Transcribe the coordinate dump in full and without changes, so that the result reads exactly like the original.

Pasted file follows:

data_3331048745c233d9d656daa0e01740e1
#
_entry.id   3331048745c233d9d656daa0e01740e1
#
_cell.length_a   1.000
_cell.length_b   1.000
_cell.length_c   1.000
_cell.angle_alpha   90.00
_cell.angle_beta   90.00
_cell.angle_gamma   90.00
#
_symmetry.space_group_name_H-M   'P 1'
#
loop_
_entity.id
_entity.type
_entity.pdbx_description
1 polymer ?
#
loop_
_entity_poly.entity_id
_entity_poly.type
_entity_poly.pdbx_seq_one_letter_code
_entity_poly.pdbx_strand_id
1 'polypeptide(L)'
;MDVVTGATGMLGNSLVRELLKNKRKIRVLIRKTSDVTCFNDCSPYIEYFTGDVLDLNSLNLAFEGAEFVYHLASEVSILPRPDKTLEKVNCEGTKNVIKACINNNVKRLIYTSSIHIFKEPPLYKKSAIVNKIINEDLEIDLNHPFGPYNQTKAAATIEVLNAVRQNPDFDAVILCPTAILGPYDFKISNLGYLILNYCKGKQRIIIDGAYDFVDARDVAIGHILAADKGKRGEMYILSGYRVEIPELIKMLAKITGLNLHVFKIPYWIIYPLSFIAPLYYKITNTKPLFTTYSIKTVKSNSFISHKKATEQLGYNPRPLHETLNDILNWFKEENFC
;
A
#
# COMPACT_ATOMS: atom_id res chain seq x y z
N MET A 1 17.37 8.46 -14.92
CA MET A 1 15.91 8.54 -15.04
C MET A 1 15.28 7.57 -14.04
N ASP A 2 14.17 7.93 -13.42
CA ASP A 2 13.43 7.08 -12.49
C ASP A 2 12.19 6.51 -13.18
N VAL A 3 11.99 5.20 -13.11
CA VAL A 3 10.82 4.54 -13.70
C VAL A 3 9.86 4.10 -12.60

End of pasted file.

data_3331048745c233d9d656daa0e01740e1
#
_entry.id   3331048745c233d9d656daa0e01740e1
#
_cell.length_a   1.000
_cell.length_b   1.000
_cell.length_c   1.000
_cell.angle_alpha   90.00
_cell.angle_beta   90.00
_cell.angle_gamma   90.00
#
_symmetry.space_group_name_H-M   'P 1'
#
loop_
_entity.id
_entity.type
_entity.pdbx_description
1 polymer ?
#
loop_
_entity_poly.entity_id
_entity_poly.type
_entity_poly.pdbx_seq_one_letter_code
_entity_poly.pdbx_strand_id
1 'polypeptide(L)'
;MDVVTGATGMLGNSLVRELLKNKRKIRVLIRKTSDVTCFNDCSPYIEYFTGDVLDLNSLNLAFEGAEFVYHLASEVSILPRPDKTLEKVNCEGTKNVIKACINNNVKRLIYTSSIHIFKEPPLYKKSAIVNKIINEDLEIDLNHPFGPYNQTKAAATIEVLNAVRQNPDFDAVILCPTAILGPYDFKISNLGYLILNYCKGKQRIIIDGAYDFVDARDVAIGHILAADKGKRGEMYILSGYRVEIPELIKMLAKITGLNLHVFKIPYWIIYPLSFIAPLYYKITNTKPLFTTYSIKTVKSNSFISHKKATEQLGYNPRPLHETLNDILNWFKEENFC
;
A
#
# COMPACT_ATOMS: atom_id res chain seq x y z
N MET A 1 17.37 8.46 -14.92
CA MET A 1 15.91 8.54 -15.04
C MET A 1 15.28 7.57 -14.04
N ASP A 2 14.17 7.93 -13.42
CA ASP A 2 13.43 7.08 -12.49
C ASP A 2 12.19 6.51 -13.18
N VAL A 3 11.99 5.20 -13.11
CA VAL A 3 10.82 4.54 -13.70
C VAL A 3 9.86 4.10 -12.60